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Simulated leakage of high pCO2 water negatively impacts bivalve dominated infaunal communities from the Western Baltic Sea
Schade, H.; Mevenkamp, L.; Guilini, K.; Meyer, S.; Gorb, S.N.; Abele, D.; Vanreusel, A.; Melzner, F. (2016). Simulated leakage of high pCO2 water negatively impacts bivalve dominated infaunal communities from the Western Baltic Sea. NPG Scientific Reports 6(31447): 14 pp. hdl.handle.net/10.1038/srep31447
In: Scientific Reports (Nature Publishing Group). Nature Publishing Group: London. ISSN 2045-2322
Peer reviewed article  

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Keyword
    Marine
Author keywords
    Climate-change mitigation Ecosystem ecology Marine biology Metabolism

Authors  Top 
  • Schade, H.
  • Mevenkamp, L.
  • Guilini, K., more
  • Meyer, S.
  • Gorb, S.N.
  • Abele, D.
  • Vanreusel, A., more
  • Melzner, F.

Abstract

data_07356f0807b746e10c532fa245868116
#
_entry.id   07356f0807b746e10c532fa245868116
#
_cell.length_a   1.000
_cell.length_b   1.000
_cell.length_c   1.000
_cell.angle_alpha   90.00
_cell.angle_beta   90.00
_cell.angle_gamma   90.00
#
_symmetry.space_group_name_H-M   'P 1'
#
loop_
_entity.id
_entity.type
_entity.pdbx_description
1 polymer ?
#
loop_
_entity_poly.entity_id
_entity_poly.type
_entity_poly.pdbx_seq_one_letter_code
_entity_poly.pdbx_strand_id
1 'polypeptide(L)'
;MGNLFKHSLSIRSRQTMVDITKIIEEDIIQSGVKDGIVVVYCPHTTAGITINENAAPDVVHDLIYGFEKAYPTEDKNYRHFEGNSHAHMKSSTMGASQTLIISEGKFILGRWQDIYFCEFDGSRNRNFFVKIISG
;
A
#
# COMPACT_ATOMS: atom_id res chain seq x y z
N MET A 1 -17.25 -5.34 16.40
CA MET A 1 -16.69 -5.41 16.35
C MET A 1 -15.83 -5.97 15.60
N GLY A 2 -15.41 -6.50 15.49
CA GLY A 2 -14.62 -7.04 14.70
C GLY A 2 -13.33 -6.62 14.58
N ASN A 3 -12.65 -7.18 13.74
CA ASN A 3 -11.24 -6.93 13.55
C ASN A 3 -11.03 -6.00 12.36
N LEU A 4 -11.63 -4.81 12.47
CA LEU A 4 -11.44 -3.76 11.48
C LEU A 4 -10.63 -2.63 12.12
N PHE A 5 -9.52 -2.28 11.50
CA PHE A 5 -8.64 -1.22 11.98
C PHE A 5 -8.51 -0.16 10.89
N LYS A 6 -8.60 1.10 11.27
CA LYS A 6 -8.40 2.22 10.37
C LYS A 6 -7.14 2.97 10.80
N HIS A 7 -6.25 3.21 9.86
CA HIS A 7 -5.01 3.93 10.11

Carbon capture and storage is promoted as a mitigation method counteracting the increase of atmospheric CO2 levels. However, at this stage, environmental consequences of potential CO2 leakage from sub-seabed storage sites are still largely unknown. In a 3-month-long mesocosm experiment, this study assessed the impact of elevated pCO2 levels (1,500 to 24,400?µatm) on Cerastoderma edule dominated benthic communities from the Baltic Sea. Mortality of C. edule was significantly increased in the highest treatment (24,400?µatm) and exceeded 50%. Furthermore, mortality of small size classes (0–1?cm) was significantly increased in treatment levels =6,600?µatm. First signs of external shell dissolution became visible at =1,500?µatm, holes were observed at >6,600?µatm. C. edule body condition decreased significantly at all treatment levels (1,500–24,400?µatm). Dominant meiofauna taxa remained unaffected in abundance. Densities of calcifying meiofauna taxa (i.e. Gastropoda and Ostracoda) decreased in high CO2 treatments (>6,600?µatm), while the non - calcifying Gastrotricha significantly increased in abundance at 24,400?µatm. In addition, microbial community composition was altered at the highest pCO2 level. We conclude that strong CO2 leakage can alter benthic infauna community composition at multiple trophic levels, likely due to high mortality of the dominant macrofauna species C. edule.

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